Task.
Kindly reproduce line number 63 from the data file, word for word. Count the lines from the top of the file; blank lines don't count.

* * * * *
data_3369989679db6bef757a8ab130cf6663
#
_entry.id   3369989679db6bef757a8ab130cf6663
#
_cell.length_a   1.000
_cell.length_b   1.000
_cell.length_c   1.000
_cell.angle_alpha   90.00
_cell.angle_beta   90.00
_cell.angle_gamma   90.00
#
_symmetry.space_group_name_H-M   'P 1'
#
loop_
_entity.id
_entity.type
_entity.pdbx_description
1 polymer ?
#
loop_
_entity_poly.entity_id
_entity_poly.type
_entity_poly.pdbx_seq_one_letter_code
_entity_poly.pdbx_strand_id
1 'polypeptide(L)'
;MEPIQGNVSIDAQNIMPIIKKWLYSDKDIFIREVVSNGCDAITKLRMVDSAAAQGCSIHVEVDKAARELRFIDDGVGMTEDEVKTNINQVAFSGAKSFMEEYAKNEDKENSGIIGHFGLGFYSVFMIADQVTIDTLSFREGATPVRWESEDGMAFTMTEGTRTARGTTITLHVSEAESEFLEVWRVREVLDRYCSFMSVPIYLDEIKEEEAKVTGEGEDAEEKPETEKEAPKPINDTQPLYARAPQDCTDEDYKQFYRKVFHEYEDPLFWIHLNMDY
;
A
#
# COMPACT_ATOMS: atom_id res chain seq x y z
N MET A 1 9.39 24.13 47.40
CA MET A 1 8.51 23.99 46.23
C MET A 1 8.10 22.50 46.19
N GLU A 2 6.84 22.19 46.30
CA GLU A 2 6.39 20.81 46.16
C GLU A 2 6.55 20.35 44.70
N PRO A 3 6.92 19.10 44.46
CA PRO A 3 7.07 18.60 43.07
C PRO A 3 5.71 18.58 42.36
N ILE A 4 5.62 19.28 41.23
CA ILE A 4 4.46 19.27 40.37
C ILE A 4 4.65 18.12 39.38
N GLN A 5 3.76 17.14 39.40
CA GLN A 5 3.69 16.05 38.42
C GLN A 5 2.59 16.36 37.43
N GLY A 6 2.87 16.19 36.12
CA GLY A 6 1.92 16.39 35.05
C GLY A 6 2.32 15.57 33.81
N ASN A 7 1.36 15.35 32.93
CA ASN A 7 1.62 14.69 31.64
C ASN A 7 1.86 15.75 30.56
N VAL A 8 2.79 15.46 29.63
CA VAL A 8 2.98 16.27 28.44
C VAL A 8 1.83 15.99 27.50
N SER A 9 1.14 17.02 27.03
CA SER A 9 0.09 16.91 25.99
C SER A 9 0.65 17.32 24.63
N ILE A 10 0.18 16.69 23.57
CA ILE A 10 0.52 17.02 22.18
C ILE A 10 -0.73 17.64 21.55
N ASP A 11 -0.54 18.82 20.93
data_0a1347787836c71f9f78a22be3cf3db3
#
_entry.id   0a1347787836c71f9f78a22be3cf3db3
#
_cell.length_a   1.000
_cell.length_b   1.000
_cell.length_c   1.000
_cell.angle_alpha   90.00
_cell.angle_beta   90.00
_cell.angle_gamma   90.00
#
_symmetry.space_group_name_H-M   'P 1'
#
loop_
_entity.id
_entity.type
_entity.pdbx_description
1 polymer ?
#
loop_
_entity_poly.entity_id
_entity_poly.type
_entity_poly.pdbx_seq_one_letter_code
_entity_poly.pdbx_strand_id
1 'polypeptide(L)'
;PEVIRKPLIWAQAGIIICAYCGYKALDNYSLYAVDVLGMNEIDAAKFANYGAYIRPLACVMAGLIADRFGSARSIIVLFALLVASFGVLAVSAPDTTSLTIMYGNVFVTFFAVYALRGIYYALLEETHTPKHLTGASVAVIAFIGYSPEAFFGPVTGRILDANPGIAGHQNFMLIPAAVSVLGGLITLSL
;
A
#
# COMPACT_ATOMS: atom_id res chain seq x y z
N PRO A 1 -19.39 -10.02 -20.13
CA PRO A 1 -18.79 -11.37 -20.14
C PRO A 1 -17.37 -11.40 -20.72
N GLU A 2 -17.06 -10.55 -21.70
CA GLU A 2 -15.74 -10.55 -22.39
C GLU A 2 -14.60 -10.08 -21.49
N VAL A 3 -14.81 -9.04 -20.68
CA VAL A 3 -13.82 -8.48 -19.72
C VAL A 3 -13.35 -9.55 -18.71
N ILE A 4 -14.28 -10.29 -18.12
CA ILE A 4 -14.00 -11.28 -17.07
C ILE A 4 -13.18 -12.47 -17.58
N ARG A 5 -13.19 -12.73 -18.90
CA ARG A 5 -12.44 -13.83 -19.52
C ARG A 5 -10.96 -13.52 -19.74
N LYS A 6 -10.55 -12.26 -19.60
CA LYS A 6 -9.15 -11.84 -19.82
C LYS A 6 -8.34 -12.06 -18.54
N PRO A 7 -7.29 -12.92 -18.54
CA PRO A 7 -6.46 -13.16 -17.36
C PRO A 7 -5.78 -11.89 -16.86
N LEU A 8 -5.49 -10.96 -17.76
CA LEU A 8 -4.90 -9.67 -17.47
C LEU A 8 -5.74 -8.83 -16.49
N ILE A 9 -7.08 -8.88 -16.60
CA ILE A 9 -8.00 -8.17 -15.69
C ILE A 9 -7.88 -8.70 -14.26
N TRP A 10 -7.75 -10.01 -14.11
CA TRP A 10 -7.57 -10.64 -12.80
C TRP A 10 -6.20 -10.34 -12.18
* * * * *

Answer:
#